MEET MEMBER BEVERLY BERNSON: A RARE FIND!

MEET MEMBER BEVERLY BERNSON:  A RARE FIND!

by Sue Wurster

BOLLI Member Bev Bernson

 

“I guess I’ve always collected art,” Bev says about her favorite pastime.  After studying at Colby Sawyer Jr. College,  Vesper George School of Art, and then Mass College of Art, she became a graphic artist.  She then worked at Beth Israel Hospital and the now defunct Newton Times.  Her work included quite an array of creative art projects in Newton, and she was a founder of the New Art Center.  All along the way, she was exposed to art,  artists, and dealers, curating shows and buying works.

In the early 1960’s, Bev started Any Old Thing, an antique business she undertook with her long time friend Lorraine Altschuler.  “We were friends since junior high,” she says.   “We did not have a shop but, rather, traveled around New England and New York City, renting space at antique shows and, at times, other shops,” she says.  “It was a wonderful life.”  Sadly, after 29 years in the business, Lorraine passed away, and Beverly carried on alone.  In all, Any Old Thing lasted 45 years.

Now, Beverly’s home in Newton houses her extensive and extremely varied collection, all placed with care for maximum enjoyment.  A few years ago,  Bert Yarborough, an artist and professor at Colby Sawyer where Bev is on the President’s Council, saw her collection and was intrigued.  When the college decided, then, to build a new art center, he asked if she would be interested in having works from her collection be the opening show in the gallery.  “I was flattered and eager to get it underway,” she says.  “I had loaned works to other shows in the past—but never something like this.”  The show, entitled Inner Visions, features work by self-taught and mainstream artists.  At the moment, Yarborough is working on the catalogue for the show which will open on October 13 and will run until early December. “Very exciting!”  Some of the pieces to be mounted in that exhibit include…

CABALLERO by Martin Ramirez (1895-1963) –considered one of the most accomplished self-taught artists of the 20th Century.
Bird woodcut by Milton Avery (1885-1965), American modernist and abstract expressionist artist who influenced Rothko and others.
Ceramic Plate by Todd McKie, contemporary fine artist who says he tries to make the “most beautiful, mysterious, most colorful, funniest and truest” work he can. “Once in a while, I succeed.”
WOMAN by Bill Traylor (1853-1949) who was born into slavery and began to draw in 1939 to record his recollections and observations. Between 1939 and 1942, this self-taught modern artist created nearly 1,500 works.

 

Beverly is also involved in Gateway Arts, a workshop for adults with disabilities, where she sits on the advisory board and helps with fundraising.  “The artists’ lives are changed profoundly—socially as well as artistically—and the interaction is a joy for all,” she enthuses.  “We have a store on Harvard Street in Brookline Village where the artists sell their work.   It is a truly wonderful place which gives the artists an opportunity to earn money for their work and a reason to be deeply proud of what they do.”

When it comes to pride, Bev is quick to point to her family—husband (Bob), 2 sons (Peter and Teddy), 1 daughter (Julie), 2 daughters-in-law, 2 granddaughters, 1 grandson…and another grandson on the way.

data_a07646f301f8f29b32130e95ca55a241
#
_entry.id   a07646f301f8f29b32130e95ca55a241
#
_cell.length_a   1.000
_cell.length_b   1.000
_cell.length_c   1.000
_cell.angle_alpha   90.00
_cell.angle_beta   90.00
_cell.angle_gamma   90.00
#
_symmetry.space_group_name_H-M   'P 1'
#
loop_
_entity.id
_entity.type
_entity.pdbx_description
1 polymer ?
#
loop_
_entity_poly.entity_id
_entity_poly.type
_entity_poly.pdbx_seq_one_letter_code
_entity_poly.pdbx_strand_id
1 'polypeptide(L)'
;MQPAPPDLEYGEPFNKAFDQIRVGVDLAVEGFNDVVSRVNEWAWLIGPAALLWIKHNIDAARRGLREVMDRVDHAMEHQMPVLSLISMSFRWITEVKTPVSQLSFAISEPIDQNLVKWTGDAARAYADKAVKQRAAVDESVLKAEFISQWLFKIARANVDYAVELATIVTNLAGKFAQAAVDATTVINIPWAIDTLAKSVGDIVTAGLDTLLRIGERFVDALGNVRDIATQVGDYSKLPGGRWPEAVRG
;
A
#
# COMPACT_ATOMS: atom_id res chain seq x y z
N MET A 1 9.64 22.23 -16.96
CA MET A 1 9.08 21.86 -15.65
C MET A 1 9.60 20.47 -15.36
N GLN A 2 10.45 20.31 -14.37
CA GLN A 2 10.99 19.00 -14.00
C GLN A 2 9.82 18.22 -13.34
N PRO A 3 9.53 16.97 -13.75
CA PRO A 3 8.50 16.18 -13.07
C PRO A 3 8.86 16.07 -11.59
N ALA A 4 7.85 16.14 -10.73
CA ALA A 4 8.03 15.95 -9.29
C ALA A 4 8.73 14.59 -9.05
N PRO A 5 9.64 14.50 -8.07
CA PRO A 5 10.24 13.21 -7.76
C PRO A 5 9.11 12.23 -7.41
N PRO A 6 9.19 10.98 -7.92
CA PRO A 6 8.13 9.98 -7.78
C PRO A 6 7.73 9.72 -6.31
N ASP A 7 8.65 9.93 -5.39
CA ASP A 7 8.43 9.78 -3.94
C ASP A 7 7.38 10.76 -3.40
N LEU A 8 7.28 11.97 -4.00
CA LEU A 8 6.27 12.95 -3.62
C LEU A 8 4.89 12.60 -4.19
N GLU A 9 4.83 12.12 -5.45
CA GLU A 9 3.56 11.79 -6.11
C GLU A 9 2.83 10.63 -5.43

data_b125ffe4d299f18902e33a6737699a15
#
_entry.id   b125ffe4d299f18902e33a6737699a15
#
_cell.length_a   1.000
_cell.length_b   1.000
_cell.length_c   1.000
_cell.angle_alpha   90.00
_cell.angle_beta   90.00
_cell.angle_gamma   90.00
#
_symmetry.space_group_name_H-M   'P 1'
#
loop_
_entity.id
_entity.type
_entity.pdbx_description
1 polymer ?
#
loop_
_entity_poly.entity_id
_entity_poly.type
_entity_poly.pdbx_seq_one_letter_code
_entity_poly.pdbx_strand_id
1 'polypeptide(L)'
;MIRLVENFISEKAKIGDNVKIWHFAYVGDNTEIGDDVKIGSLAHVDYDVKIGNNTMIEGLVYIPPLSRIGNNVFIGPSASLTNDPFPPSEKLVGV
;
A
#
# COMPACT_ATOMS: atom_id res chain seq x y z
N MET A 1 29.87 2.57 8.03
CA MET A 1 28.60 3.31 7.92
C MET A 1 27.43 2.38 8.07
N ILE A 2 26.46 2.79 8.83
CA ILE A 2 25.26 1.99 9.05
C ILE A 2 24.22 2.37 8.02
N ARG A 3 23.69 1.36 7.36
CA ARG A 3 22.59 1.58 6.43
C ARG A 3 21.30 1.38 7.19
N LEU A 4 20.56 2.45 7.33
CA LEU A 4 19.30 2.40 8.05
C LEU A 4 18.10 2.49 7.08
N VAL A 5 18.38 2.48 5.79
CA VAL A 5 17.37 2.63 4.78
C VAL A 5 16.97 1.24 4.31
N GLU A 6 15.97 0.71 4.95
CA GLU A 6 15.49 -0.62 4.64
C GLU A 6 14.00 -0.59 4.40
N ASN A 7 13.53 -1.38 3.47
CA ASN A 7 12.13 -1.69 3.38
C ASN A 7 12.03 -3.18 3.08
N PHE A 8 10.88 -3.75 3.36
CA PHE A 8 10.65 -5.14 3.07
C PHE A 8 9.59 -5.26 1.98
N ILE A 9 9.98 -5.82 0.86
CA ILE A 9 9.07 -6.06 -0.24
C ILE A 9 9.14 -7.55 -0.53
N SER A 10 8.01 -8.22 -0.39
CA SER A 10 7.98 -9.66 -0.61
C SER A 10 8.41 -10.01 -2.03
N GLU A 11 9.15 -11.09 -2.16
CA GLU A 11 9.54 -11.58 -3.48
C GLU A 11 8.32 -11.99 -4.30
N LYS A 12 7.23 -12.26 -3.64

As if work and family were not enough to keep Bev busy, she has also devoted a good deal of time and energy to tennis, playing regularly since her 20s.  In her 40s, she started playing team tennis (doubles only) and kept at it until she was 70.  “I still play, all year long, two to three times a week at the same club—the names keep changing.  Now it’s Boston Sports Club in Newton.  We play outdoors in the summer.”

After retiring from team tennis eleven years ago, Bev started taking courses at BOLLI.  She has taken two courses each semester and has attended several of the winter and summer lecture series as well.  In addition, she is now the art editor for the 2018 volume of The BOLLI Journal.

“BOLLI is an amazing place,” Bev says.  “The people who give their time organizing activities, teaching courses, giving programs, and doing all the behind-the-scenes work that makes it all happen are truly wonderful and greatly appreciated.   BOLLI is a gift to all of Brandeis’ surrounding communities.”

But, of course, it takes interested and committed members like Bev to keep it an amazing place!

BOLL Matters editor Sue Wurster

There’s nothing I like more than getting to know the people around me even better!  I hope you’ll leave a comment for Beverly in the box below.  It means a lot to each of our profiled members to hear from others.   (And I’d love to hear from you about YOU!)

 

 

 

 

 

5 thoughts on “MEET MEMBER BEVERLY BERNSON: A RARE FIND!”

  1. Looking forward to sitting in class with Bev. Another nice piece Sue, and I do like your new tagline in parentheses.

  2. And I thought I knew you…so nice to add all of this
    interesting information to the delightful Bev Bernson

  3. I just met Bev this last semester when we were in a class together. I knew nothing about Bev’ s personal life, but I really enjoyed talking with her. Thanks Sue for letting me know how much more amazing Bev is even beyond her BOLLI life! ☺

  4. Bev,
    Once again my often repeated maxim “you never know who you are playing with on the tennis court” is validated.
    Who knew….now we do!

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